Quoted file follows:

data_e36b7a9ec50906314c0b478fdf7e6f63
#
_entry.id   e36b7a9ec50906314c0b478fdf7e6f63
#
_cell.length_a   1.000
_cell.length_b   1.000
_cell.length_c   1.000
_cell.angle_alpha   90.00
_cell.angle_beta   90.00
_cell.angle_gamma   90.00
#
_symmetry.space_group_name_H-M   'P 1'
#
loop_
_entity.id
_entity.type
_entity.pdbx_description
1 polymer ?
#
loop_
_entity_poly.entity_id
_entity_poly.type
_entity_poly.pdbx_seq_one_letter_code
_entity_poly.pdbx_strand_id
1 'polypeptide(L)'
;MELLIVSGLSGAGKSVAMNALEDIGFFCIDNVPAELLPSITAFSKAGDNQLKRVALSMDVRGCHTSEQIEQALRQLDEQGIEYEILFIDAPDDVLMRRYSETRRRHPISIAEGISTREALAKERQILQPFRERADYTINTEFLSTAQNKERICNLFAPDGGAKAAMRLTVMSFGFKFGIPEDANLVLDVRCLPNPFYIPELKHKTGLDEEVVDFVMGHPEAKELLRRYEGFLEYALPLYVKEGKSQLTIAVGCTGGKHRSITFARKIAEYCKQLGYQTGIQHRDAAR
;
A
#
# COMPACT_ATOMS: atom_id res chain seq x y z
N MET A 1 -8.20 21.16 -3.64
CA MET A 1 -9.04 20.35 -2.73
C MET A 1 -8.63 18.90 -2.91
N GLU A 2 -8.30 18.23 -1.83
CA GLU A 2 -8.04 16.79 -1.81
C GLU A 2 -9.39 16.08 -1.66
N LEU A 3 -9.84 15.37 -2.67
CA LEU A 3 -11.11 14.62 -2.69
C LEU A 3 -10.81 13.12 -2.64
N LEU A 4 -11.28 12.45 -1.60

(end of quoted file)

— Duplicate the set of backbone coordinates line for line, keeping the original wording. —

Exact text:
data_e36b7a9ec50906314c0b478fdf7e6f63
#
_entry.id   e36b7a9ec50906314c0b478fdf7e6f63
#
_cell.length_a   1.000
_cell.length_b   1.000
_cell.length_c   1.000
_cell.angle_alpha   90.00
_cell.angle_beta   90.00
_cell.angle_gamma   90.00
#
_symmetry.space_group_name_H-M   'P 1'
#
loop_
_entity.id
_entity.type
_entity.pdbx_description
1 polymer ?
#
loop_
_entity_poly.entity_id
_entity_poly.type
_entity_poly.pdbx_seq_one_letter_code
_entity_poly.pdbx_strand_id
1 'polypeptide(L)'
;MELLIVSGLSGAGKSVAMNALEDIGFFCIDNVPAELLPSITAFSKAGDNQLKRVALSMDVRGCHTSEQIEQALRQLDEQGIEYEILFIDAPDDVLMRRYSETRRRHPISIAEGISTREALAKERQILQPFRERADYTINTEFLSTAQNKERICNLFAPDGGAKAAMRLTVMSFGFKFGIPEDANLVLDVRCLPNPFYIPELKHKTGLDEEVVDFVMGHPEAKELLRRYEGFLEYALPLYVKEGKSQLTIAVGCTGGKHRSITFARKIAEYCKQLGYQTGIQHRDAAR
;
A
#
# COMPACT_ATOMS: atom_id res chain seq x y z
N MET A 1 -8.20 21.16 -3.64
CA MET A 1 -9.04 20.35 -2.73
C MET A 1 -8.63 18.90 -2.91
N GLU A 2 -8.30 18.23 -1.83
CA GLU A 2 -8.04 16.79 -1.81
C GLU A 2 -9.39 16.08 -1.66
N LEU A 3 -9.84 15.37 -2.67
CA LEU A 3 -11.11 14.62 -2.69
C LEU A 3 -10.81 13.12 -2.64
N LEU A 4 -11.28 12.45 -1.60